the Emperor, and committed to the " I had not yet been able to see the divine charge of two renagades, a Spaniard figures which such elegant equipments led and an Italian, who treated them with me to ascribe to their wearers.

the utmost hospitality and kindness. proached nearer, and, to my great aston- The description of this delicious garishment, under those beautiful coverings, den recals the stories of the “ Arabian which our Parisian' marchandes de modes' had, without doubt, prepared for other

Nights.” heads, I see the horrible Sinné, with his frightful hair, and my master Hamet, who

" Perhaps none ever passed by such a was no less terrible."

sudden transition from a situation so mis

erable to one so transporting. A moment On the 10th of June a party of Be- before we were abandoned to the most douin Arabs arrived; they were dis- painful disquietudes, in the midst of a tinguished from their former friends by accessible as

crowd of infuriated savages, and now, in

we were to their approach, the splendour of their dress and arms, the tranquillity which was procured us by and their noble and imposing demean- that isolated state which was the constant our; they were commanded by Sidi object of all our desires.

This change, Hamet, a chief who is well known as id, that the cries and imprecations which

from one condition to another, was so raphaving rescued Capt. Riley and his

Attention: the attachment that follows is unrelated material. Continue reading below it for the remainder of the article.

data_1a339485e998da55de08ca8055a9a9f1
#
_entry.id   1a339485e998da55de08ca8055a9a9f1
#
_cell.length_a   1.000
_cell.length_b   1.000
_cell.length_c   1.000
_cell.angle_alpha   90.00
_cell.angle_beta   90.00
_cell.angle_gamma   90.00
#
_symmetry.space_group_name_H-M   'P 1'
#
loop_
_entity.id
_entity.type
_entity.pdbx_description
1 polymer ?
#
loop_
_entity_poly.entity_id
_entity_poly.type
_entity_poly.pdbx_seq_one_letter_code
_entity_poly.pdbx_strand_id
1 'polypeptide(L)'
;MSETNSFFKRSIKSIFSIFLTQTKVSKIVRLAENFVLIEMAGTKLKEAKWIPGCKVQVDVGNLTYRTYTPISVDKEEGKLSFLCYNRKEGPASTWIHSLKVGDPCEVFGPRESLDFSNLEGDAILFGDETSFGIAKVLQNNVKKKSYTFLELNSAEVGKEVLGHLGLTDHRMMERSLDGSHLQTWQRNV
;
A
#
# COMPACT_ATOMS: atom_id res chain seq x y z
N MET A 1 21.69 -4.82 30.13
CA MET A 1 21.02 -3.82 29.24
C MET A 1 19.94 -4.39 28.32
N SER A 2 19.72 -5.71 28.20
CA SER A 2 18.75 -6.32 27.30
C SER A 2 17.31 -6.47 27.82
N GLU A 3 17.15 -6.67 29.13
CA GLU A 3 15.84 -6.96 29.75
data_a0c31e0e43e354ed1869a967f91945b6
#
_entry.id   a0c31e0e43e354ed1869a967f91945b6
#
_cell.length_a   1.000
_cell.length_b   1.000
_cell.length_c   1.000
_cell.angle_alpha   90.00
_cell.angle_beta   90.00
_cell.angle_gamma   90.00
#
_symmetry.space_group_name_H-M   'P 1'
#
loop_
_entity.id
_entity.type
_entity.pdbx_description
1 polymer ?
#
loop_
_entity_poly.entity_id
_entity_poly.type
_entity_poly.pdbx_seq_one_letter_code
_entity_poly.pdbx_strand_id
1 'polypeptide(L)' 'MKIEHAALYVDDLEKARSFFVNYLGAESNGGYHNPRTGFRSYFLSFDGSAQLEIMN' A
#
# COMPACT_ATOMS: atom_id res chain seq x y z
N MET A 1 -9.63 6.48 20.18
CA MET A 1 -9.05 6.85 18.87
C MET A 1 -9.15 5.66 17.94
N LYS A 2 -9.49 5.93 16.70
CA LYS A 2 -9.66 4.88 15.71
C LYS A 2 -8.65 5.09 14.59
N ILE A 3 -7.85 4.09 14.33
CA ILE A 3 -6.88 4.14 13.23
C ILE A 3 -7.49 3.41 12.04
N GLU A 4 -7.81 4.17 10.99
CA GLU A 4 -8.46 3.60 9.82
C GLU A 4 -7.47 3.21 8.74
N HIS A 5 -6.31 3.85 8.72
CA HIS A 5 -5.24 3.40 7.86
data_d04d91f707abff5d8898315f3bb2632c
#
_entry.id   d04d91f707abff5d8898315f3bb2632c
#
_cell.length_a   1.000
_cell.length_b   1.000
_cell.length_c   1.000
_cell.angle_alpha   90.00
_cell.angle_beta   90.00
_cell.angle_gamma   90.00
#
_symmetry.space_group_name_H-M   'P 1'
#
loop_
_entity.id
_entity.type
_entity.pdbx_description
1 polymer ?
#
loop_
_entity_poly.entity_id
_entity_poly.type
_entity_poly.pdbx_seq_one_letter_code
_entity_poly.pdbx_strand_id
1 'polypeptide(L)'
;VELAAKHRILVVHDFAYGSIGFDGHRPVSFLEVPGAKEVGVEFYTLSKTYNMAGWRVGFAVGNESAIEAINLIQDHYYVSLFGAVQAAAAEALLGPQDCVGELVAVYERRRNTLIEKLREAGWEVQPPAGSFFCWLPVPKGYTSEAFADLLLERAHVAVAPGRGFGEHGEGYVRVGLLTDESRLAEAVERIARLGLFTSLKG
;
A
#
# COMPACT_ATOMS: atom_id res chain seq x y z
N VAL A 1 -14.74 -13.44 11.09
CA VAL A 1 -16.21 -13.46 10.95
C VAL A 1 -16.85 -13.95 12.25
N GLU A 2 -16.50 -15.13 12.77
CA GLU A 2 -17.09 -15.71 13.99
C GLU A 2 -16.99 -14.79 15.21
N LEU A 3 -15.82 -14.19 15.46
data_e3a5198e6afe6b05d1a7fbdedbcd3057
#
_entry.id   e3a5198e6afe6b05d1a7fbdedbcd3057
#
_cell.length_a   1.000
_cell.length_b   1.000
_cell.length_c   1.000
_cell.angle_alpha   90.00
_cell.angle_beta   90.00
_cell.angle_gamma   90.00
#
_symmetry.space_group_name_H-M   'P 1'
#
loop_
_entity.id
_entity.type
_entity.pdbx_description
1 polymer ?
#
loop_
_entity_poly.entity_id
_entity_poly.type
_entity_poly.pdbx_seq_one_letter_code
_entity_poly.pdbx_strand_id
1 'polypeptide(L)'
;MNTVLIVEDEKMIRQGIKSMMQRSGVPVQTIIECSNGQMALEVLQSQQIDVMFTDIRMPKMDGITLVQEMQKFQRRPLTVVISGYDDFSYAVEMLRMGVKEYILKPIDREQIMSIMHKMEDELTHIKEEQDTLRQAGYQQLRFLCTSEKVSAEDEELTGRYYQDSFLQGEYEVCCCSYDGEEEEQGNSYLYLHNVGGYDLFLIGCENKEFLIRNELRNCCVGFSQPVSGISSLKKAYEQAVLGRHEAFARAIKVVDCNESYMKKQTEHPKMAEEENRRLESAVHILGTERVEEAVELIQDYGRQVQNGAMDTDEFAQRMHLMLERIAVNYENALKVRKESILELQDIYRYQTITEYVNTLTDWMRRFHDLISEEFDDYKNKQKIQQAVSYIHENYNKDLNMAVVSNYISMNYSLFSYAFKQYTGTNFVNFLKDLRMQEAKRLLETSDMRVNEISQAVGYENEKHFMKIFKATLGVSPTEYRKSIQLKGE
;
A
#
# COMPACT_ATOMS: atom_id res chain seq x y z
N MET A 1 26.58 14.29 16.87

we had heard appeared to us the effect of a companions, and also the crew of a dream. The most complete silence reignship belonging to Glasgow, which was ed around us

ed around us ; the noise of some spouting wrecked on the same coast about six streams of water, and the hollow murmuryears ago. Sidi Hamet purchased the alone disturbed the calm of a delightful

ing of the woods, agitated by a light breeze, Frenchmen from the natives, and on evening. We found ourselves transported the 17th set out with them on their into a garden of vast extent. The darkroute through the desert for Wednoon, ness prevented us from judging of its beau. or Ouadnoun, as it is here spelt.

ty, but the perfume of orange trees, with

which the air was scented, promised us a A journey in the desert can never delicious abode. become a party of pleasure. The suf " A magnificent alley, embellished on ferings of the party are related in the both sides with groves of that fruit tree,led same minute and lively manner, but do to a pavilion,situated at the end of the garden.